As capitalism developed in England, it needed free human beings, not tied to the land, not able to feed themselves and grow their own food. The peasantry was forced (like the tribal people in the colonies) off the land, removed from their means of subsistence. NAFTA did the same to Mexican farmers in our era. Marx described it:

“… the forcible expropriation of the people from the soil, this “free” proletariat could not possibly be absorbed by the nascent manufactures as fast as it was thrown upon the world. On the other hand, these men, suddenly dragged from their wonted mode of life, could not as suddenly adapt themselves to the discipline of their new condition. They were turned en masse into beggars, robbers, vagabonds, partly from inclination, in most cases from stress of circumstances. Hence at the end of the 15th and during the whole of the 16th century, throughout Western Europe a bloody legislation against vagabondage. The fathers of the present working class were chastised for their enforced transformation into vagabonds and paupers. Legislation treated them as “voluntary” criminals, and assumed that it depended on their own good will to go on working under the old conditions that no longer existed.”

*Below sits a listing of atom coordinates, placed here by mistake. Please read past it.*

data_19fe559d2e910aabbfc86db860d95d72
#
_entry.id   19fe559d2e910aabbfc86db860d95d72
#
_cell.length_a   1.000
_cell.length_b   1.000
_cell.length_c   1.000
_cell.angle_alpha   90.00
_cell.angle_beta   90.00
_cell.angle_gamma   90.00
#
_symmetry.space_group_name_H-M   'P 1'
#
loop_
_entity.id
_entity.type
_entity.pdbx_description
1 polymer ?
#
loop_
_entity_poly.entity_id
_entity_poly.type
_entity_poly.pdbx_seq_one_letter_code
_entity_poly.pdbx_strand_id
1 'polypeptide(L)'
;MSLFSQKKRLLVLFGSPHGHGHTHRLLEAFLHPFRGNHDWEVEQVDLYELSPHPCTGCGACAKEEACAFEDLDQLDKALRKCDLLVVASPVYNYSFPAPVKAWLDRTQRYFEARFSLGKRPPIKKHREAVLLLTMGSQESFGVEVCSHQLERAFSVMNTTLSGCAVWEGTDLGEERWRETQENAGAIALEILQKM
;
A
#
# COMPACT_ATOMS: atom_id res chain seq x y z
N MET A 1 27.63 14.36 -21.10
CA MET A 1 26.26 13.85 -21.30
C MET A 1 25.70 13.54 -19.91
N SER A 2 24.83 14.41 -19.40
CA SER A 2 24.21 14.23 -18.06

Capitalism hadn’t yet developed to the point that it could consume this mass of free labor power so there were masses of people with no means of subsistence. It was similar to how they deprived Native Americans of their food, the buffalo, to starve them in to extinction. We are talking about a class of people whose violence knows no limits.

Here are two examples of what the now “free” human being in Britain was confronted with after they were removed forcibly from their means of subsistence:
“Elizabeth, 1572: Unlicensed beggars above 14 years of age are to be severely flogged and branded on the left ear unless some one will take them into service for two years; in case of a repetition of the offence, if they are over 18, they are to be executed, unless some one will take them into service for two years; but for the third offence they are to be executed without mercy as felons. Similar statutes: 18 Elizabeth, c. 13, and another of 1597.”